Bet­ter all the time

Hun­ters and Trin­ity Hill both make great wines but, John Saker is pleased to re­port, they’re not con­tent to rest on their lau­rels.

The Dominion Post - Your Weekend (Dominion Post) - - Drinks -

Thank God for winer­ies that aren’t con­tent for a good thing to re­main a good thing, but do ev­ery­thing they can for it to be­come a bet­ter thing.

The lat­est re­lease Hun­ters Miru­miru NV, which I’ve tasted on a cou­ple of oc­ca­sions re­cently, is the best it­er­a­tion yet of this con­sis­tently fine Marl­bor­ough meth­ode tra­di­tionelle sparkling wine.

This year marks the 30th an­niver­sary of Hun­ters be­ing in the bub­bles game. The win­ery is rightly proud of its work in this area. It’s not core busi­ness (that will al­ways be sau­vi­gnon blanc), but it’s ob­vi­ous the wine­mak­ing team and CEO Jane Hunter her­self get a lot of kicks from the sparkling pro­gramme.

The com­mon threads over the three decades have been Jane Hunter and con­sul­tant Tony Jor­dan, an Aussie with an im­pres­sive bub­bles pedi­gree (he es­tab­lished Do­maine Chan­don in Aus­tralia and worked for Moët Hen­nessy for 21 years). It was at Jor­dan’s be­hest that the move was made around seven years ago to use more oak and build more com­plex­ity and tex­ture into the wine.

The Miru­miru NV is a blend of all three cham­pagne va­ri­eties: chardon­nay (which dom­i­nates), pinot noir and pinot me­u­nier. Fresh crois­sant scents, yel­low flower flavours, el­e­gant mousse and re­mark­able per­sis­tence are all part of a so­phis­ti­cated pack­age.

And at $29 a bot­tle, I’d also rate it one of the top value meth­odes in the coun­try.

Ev­ery bit as in­trigu­ing is the evo­lu­tion that is oc­cur­ring at Hawke’s Bay’s Trin­ity Hill with its flag­ship syrah, Homage, which was first made by Trin­ity’s found­ing wine­maker John Han­cock in 2002. The wine’s name is a salute to the fa­mous Rhône Val­ley wine­maker Ger­ard Jaboulet, who died a year af­ter Han­cock worked a vin­tage for him in 1996.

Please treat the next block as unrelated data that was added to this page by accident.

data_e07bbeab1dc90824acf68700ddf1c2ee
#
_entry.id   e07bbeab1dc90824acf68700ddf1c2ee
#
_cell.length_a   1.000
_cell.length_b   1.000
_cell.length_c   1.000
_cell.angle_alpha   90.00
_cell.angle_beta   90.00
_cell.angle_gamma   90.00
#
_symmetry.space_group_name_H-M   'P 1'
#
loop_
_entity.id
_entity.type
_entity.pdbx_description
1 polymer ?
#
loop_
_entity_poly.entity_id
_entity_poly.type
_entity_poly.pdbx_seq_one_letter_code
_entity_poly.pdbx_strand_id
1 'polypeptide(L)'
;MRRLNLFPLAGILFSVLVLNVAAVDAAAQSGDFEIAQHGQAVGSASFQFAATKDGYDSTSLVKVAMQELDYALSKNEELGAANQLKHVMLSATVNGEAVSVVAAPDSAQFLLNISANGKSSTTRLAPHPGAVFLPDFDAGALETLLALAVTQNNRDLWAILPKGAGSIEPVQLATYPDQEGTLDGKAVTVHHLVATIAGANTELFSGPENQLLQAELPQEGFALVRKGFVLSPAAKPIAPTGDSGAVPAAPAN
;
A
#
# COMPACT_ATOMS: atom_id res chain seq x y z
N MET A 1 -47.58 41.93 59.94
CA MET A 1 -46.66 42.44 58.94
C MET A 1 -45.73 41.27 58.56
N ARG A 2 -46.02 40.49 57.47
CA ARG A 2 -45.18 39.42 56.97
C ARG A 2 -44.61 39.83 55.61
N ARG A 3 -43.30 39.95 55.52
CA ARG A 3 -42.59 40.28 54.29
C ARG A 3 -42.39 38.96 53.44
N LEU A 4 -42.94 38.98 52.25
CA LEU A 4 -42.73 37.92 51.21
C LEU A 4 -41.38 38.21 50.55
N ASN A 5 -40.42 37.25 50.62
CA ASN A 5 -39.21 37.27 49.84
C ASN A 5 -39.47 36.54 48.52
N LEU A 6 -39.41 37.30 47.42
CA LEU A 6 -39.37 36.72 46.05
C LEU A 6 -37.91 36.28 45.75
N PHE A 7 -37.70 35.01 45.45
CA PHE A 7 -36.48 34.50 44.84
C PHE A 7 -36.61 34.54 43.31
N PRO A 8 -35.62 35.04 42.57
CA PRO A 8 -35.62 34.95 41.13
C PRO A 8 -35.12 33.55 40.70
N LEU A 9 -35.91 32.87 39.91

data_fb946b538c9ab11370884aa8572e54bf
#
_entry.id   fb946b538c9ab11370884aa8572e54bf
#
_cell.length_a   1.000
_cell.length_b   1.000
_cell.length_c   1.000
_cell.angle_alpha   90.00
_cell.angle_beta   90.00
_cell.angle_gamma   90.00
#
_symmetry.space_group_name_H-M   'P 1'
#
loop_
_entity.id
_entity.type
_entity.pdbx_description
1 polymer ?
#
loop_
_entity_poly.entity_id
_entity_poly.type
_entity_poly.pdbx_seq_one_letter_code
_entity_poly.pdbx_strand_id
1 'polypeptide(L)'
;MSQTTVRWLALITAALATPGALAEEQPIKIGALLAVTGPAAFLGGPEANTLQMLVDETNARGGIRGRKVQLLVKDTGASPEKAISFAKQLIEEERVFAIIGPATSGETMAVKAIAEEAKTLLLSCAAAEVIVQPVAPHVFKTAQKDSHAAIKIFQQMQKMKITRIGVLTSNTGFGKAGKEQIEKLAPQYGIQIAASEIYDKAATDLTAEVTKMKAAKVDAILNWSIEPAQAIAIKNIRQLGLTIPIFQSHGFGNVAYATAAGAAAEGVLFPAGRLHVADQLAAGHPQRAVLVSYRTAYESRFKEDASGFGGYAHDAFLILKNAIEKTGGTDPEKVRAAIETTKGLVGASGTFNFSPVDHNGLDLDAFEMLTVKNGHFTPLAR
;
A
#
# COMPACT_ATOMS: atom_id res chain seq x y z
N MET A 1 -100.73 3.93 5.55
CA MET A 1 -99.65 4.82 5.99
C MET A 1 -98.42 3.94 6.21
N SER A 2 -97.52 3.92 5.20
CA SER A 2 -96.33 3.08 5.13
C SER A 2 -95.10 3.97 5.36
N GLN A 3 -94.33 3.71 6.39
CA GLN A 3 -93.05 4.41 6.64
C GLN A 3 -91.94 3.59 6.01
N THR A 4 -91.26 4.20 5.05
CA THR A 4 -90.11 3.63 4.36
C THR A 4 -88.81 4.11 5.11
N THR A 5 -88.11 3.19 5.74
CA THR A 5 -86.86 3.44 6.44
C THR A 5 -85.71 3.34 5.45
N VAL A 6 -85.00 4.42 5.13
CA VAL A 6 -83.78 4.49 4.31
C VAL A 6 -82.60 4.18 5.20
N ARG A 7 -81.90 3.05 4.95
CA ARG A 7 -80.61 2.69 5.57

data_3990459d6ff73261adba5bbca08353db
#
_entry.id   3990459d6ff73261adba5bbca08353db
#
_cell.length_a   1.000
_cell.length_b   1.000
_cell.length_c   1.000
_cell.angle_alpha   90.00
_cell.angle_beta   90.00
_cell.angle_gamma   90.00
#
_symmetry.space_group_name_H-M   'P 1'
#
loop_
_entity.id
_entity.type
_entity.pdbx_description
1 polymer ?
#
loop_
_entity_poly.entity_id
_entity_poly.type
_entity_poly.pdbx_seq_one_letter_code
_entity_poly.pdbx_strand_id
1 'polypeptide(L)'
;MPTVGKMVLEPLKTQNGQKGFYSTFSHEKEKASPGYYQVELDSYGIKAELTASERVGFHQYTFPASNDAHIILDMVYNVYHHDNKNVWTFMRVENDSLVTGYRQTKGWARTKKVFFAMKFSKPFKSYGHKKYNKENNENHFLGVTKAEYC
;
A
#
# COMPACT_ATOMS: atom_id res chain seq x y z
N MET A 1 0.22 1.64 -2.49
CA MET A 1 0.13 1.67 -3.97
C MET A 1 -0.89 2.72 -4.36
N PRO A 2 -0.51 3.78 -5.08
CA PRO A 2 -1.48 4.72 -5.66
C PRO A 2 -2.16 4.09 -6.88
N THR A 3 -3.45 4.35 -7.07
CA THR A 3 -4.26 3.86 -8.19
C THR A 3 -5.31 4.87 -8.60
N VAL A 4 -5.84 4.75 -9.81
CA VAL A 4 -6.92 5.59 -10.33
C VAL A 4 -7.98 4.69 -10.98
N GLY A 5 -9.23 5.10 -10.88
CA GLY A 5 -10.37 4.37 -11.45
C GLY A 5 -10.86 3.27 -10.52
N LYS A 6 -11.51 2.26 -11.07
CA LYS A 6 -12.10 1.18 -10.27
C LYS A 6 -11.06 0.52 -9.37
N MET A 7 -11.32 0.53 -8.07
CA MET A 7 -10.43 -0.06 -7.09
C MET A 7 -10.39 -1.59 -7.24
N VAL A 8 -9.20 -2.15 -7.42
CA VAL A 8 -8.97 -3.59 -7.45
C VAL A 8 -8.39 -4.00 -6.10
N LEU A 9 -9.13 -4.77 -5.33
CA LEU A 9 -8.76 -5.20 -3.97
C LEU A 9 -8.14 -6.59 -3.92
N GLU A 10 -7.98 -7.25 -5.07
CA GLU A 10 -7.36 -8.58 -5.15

The cur­rent Trin­ity Hill wine­mak­ing team, War­ren Gib­son and Damian Fis­cher, see Homage as an in­ter­roga­tory ex­er­cise. New ideas and tech­niques are put to each new vin­tage; the an­swers come back an­nu­ally in bot­tles bear­ing the Homage la­bel.

The newly re­leased Trin­ity Hill Homage 2015 ($130) sits on a pedestal with its di­rect pre­de­ces­sor, the very hand­some 2014. Both wines are beau­ti­fully struc­tured, largely the re­sult of fer­ment­ing some fruit as in­tact whole bunches. This re­sults in tan­nins that have am­pli­tude but not heav­i­ness. It also lends a par­tic­u­lar light­ness and flo­ral­ity to the wine’s aro­mat­ics.

The Homage 2015 is a smash­ingly good syrah – a whis­per of pep­per, red and dark fruit flavours, a fine acid dance step, the build­ing block to de­velop well. Trin­ity Hill has upped the stakes yet again with this wine. And that’s a very fine thing.

It’s of­ten said a restau­rant needs 40 seats to be vi­able, yet the newly opened Rita seats just 28. One so­lu­tion is to en­sure ev­ery ta­ble is turned at least once each evening, and to this end the own­ers have in­sti­tuted a reg­i­men of two sit­tings, one from 5.30pm, the other from 7.30pm. So you prob­a­bly need to book.